World Social Forum has Bush in its sights --Campaign to take Bush to justice for crimes against humanity --At the 5th World Social Forum in Porto Alegre, Brazil, a campaign was launched today, Thursday, to take George W. Bush to justice for crimes against humanity. Cebrapaz, the Brazilian organization, together with 35 other entities from around the world, launched a petition which it hopes will be signed by millions of people until September, when it will be presented to the UN General Assembly, with a detailed outline of the crimes committed.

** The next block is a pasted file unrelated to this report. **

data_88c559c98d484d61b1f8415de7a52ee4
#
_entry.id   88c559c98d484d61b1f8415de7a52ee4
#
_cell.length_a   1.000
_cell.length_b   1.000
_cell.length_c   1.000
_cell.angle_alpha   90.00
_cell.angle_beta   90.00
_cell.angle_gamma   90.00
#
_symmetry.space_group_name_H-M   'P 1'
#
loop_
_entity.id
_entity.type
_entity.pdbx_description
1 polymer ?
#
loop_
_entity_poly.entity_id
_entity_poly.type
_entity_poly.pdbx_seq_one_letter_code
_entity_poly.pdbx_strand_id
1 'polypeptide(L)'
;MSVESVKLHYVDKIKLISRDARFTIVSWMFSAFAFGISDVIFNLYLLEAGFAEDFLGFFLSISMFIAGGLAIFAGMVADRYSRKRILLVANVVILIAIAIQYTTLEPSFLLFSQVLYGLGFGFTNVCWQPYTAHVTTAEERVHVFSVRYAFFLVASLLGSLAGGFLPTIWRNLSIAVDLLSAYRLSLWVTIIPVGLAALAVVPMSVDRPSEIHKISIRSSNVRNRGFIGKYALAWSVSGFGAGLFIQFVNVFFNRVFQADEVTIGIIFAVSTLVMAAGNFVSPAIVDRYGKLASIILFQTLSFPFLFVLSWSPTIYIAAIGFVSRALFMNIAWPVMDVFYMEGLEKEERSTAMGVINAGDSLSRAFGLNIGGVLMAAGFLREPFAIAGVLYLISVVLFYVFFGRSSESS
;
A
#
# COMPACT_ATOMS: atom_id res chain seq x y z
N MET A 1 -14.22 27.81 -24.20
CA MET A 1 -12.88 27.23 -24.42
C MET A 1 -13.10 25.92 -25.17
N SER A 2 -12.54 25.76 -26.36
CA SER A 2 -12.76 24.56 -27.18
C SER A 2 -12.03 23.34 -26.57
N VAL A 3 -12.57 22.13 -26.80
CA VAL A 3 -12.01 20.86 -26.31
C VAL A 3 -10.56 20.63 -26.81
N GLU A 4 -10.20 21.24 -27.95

Laying Blame Where Blame is Due --by Stephanie Donald "Although I believe nothing in the politics of the Republican and Free Republic hard line conservative movements I must admit that there is one thing that I admire and that's their philosophy about how to change things: They never stop short or moderate their actions in order to accomplish their goals. This is a failing of the so-called 'liberals' in this country to rise to the occasion in kind. Their flag has 'Moderate' stamped all over it and their seems no way to break their belief that 'moderation' will stem the tide of a rising right-wing extremism that makes the McCarthy Hearings of the 1950s look like a Sunday picnic."